Is it already all over for Chris Christie?

There's a number in the latest Pew national poll that has to send chills up the spine of Chris Christie. It's 39 -- as in 39 percent of Republicans and Republican-leaning independents who say there is "no chance" they would vote for the New Jersey governor in a presidential primary. That's the highest "no chance" number of any of the ten candidates and, in fact, is more than ten points higher than the next closest competitor. (Jeb Bush gets a 25 percent "no chance" score.)

But wait, there's more. Christie is also the third best known candidate in the 10 person field, according to the Pew poll, with just 16 percent of respondents saying they had never heard of him. (Bush is the best known followed by former Arkansas Gov. Mike Huckabee.)

That's a worst-of-both-world situation for Christie. He is well known by Republican voters and a large chunk of those same voters are already convinced they could never vote for him.

And, this isn't a one-off poll finding either. Last month, an NBC-Wall Street Journal poll found that 57 percent of Republicans said they couldn't support him. (Only Donald Trump scored higher on that measure. Donald Trump!) Wrote Democratic pollster Peter Hart of the findings: "The thumbs-down signal comes from a majority of every segment of the GOP electorate, but it crests with men at 62 percent, very conservative Republicans at 69 percent and tea-party backers at 72 percent. Even within the moderate wing of the GOP, 57 percent just say no."


Mediterranean Sea 'accumulating zone of plastic debris'

Large quantities of plastic debris are building up in the Mediterranean Sea, say scientists.

A survey found around one thousand tonnes of plastic floating on the surface, mainly fragments of bottles, bags and wrappings.
The Mediterranean Sea's biological richness and economic importance means plastic pollution is particularly hazardous, say Spanish researchers.

Plastic has been found in the stomachs of fish, birds, turtles and whales.

Very tiny pieces of plastic have also been found in oysters and mussels grown on the coasts of northern Europe.



Exotic particle turns out to be a Quark 'molecule'

Like atoms, subatomic particles can link up to form “molecules.” A long-studied subatomic particle called Lambda (1405) is actually a molecule of two tightly knit particles, researchers report in the April 3 Physical Review Letters. The study reveals a novel arrangement of matter made of quarks, the fundamental constituents of Lambda (1405) and every nucleus of every atom in the universe.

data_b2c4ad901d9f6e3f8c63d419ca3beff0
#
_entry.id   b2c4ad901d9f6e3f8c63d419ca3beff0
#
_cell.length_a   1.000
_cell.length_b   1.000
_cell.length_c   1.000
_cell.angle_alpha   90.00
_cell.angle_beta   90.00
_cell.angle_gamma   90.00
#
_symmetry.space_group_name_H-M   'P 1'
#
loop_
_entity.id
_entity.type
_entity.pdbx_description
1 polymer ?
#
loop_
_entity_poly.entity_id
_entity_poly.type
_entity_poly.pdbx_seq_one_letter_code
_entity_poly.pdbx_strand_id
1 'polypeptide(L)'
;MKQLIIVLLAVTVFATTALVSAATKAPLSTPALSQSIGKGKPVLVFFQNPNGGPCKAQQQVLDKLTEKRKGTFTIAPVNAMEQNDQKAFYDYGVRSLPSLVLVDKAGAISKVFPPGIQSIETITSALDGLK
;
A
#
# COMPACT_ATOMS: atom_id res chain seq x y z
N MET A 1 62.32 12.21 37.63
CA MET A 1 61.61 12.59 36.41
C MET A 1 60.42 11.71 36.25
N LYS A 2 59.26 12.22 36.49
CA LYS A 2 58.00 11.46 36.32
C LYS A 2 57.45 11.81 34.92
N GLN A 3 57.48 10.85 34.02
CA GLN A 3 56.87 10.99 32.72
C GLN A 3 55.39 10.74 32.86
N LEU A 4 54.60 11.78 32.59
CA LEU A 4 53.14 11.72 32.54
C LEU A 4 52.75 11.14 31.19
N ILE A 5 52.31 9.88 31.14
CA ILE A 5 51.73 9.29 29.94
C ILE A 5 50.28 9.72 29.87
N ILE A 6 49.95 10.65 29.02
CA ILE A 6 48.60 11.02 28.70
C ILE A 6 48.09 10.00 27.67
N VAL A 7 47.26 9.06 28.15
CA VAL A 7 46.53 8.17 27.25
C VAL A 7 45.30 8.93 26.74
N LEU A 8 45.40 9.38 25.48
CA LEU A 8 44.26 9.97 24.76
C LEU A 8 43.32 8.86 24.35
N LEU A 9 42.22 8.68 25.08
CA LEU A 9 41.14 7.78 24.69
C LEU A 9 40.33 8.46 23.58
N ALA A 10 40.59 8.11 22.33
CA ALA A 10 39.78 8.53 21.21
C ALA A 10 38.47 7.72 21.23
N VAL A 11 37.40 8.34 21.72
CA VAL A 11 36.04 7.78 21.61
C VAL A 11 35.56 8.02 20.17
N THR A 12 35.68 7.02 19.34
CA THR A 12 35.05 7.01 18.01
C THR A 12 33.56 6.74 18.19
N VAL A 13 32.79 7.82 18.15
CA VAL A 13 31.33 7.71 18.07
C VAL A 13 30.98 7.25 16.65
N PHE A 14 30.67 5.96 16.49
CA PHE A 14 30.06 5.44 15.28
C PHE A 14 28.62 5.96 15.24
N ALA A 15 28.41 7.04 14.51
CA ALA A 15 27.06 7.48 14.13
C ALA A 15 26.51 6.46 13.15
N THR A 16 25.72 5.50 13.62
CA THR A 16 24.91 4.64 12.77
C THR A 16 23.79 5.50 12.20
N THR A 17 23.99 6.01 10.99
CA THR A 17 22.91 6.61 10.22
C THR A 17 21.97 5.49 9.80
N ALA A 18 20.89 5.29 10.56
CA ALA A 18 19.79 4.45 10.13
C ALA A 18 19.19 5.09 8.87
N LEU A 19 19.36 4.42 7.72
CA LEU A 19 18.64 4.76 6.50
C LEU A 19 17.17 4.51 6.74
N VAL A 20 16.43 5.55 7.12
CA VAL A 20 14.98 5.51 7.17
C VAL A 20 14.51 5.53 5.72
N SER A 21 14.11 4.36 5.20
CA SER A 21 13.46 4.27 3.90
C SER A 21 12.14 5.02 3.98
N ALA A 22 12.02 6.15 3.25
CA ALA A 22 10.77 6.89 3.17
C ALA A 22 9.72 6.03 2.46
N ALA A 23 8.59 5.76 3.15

Quark-containing particles are divided into two groups: mesons, which have two quarks, and baryons, which have three. Many physicists considered the particle Lambda (1405) to be a baryon like protons and neutrons. But some researchers proposed that Lambda (1405) could be one part meson and one part baryon, with a total of five quarks. Physicists at the University of Adelaide in Australia ran a supercomputer simulation guided by equations that chart quark interactions to see which interpretation was correct. The simulation showed that Lambda (1405) consists of a meson called an antikaon coupled to a proton or neutron — the first example of a meson-baryon molecule.

The study is the latest to suggest new combinations of quark-based matter. Recent experiments have hinted at the existence of subatomic molecules composed of two mesons (SN: 5/17/14, p. 12). Particle physicist Derek Leinweber of the Adelaide team says he expects to identify other meson-baryon pairs masquerading as baryons, including a high-energy version of the proton.


Personal cancer vaccine research 'exciting' say experts

Tailor-made cancer vaccines that target unique genetic errors in a patient's tumour have been developed in the US.

Safety tests on three people, published in the journal Science, showed the immune system could be trained to fight skin cancers.

The American team say the early results mark a "significant step" towards personalised cancer vaccines.

The charity Cancer Research UK called the tests an "exciting but very early-stage trial".


Drug-Resistant Food Poisoning Lands In The U.S.

This time last year, a painful new virus was knocking on our doorstep. Travelers were bringing chikungunya to the U.S. And eventually, the mosquito-borne virus set up shop in Florida.

Now the Centers for Disease Control and Prevention says another nasty pathogen is hitching a ride to the U.S. with travelers: multidrug-resistant Shigella.

Shigella is just about as bad as the word sounds. The bacteria infect your intestines and trigger crampy rectal pain, bloody or mucus-laced diarrhea and vomiting.

Multidrug-resistant Shigella has caused several outbreaks over the past year in the U.S., the CDC reports Thursday in the journal Morbidity and Mortality Weekly Report. At least 243 people have gotten sick and about 20 percent were hospitalized.



Friday TOON Roundup 3 - The Rest